By Leah Walton, NTSB Safety Advocate
“On behalf of all of us at the NTSB, I offer our sincerest condolences to the families and friends of the individuals who lost their lives in this crash. Our entire purpose for being here today is to learn from tragic events like this, so that they can be prevented in the future.”
Chairman Robert Sumwalt speaks these words, or some variation of them, with grave sincerity in his opening statement at every Board meeting, and, as we hit the height of this holiday season, I can’t help but reflect on the Chairman’s words, the accident reports I’ve read, and the survivors I’ve met. As families and friends gather to celebrate, socialize, and look back on the year that’s coming to a close, many will also be missing a loved one, some for an agonizing first time.
Regardless of whether they’re experiencing the first holiday season without their loved one or the twenty-first, I imagine this time of year is especially painful for those who have lost someone suddenly in a transportation accident or crash; particularly a crash that was preventable.
Many of the fatal highway crashes we investigate are the result of human error. In 2018, 10,511 of those human errors were the result of alcohol-impaired driving, which—not surprisingly—tends to spike during this season of parties and revelry.
Imagine that—10,511 families are missing loved ones at their holiday celebrations this year due to a human error that is 100% preventable.
At the NTSB, we issue safety recommendations that, if implemented, could prevent transportation tragedies from reoccurring. Our safety recommendations call for bold actions; that’s the only way we’re going to get to zero deaths on our nation’s roadways. We’ve called for actions like:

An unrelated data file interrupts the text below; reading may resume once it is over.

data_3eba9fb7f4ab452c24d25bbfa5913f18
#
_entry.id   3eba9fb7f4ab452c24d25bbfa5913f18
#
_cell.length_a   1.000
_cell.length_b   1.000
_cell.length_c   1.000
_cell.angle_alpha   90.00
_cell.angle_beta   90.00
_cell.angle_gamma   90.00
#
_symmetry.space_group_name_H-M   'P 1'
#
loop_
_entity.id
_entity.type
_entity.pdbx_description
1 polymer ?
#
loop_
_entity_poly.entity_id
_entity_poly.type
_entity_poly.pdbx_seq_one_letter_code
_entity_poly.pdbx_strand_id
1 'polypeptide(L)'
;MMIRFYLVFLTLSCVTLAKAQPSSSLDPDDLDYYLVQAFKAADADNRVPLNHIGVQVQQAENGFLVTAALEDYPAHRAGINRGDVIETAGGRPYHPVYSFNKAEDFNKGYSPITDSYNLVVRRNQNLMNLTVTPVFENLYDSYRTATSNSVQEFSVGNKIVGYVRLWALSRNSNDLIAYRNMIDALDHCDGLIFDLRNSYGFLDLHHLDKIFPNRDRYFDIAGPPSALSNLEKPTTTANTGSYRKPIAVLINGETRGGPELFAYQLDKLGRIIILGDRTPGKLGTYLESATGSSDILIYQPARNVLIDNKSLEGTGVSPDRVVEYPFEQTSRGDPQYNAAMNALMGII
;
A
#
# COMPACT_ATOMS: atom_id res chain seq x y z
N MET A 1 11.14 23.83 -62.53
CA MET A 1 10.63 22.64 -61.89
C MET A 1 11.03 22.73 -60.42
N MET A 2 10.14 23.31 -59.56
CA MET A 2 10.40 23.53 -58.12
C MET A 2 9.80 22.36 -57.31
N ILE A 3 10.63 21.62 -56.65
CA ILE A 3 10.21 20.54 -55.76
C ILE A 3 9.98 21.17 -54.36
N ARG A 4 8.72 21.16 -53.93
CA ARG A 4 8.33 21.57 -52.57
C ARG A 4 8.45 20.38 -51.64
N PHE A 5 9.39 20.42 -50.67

- Lowering the legal blood alcohol concentration (BAC) level from .08 g/dL to .05 g/dL or lower, which Utah did on December 31, 2018. Utah’s law, if enacted nationwide, could save 1,700 lives annually.
- Enacting all-offender ignition interlock laws. Currently, 34 states and the District of Columbia have an all-offender ignition interlock law. About a third of all alcohol-impaired driving fatalities are caused by repeat offenders; requiring convicted drunk drivers to install ignition interlocks on their vehicles would prevent them from driving after consuming any measurable amount of alcohol and would cut down on repeat offenses.
- Conducting high-visibility enforcement operations, such as sobriety checkpoints or saturation patrols. These operations place highly visible and proactive law enforcement officers in locations at peak times when there’s a high likelihood that they’ll see impaired drivers (weekend nights, in or near entertainment districts, etc.).
- Other safety recommendations included in the our 2013 Reaching Zero: Actions to Eliminate Alcohol-Impaired Driving
Like many large problems, though, a comprehensive solution is needed to make real change. When it comes to impaired driving, a massive culture shift is required. We need to adjust our ideas about driving after drinking and take that option off the table, because when we say impaired driving crashes are 100% preventable, it really is that simple. Choose to drink or choose to drive. But never do both.
This holiday season, as you enjoy coming together with your loved ones, please take a moment to consider those dealing with the pain of an empty seat at their table because of an impaired driver. If your plans include alcohol, make the choice to let someone else do the driving. Keep yourself, your loved ones, and your fellow travelers safe to celebrate again next year and for many years to come.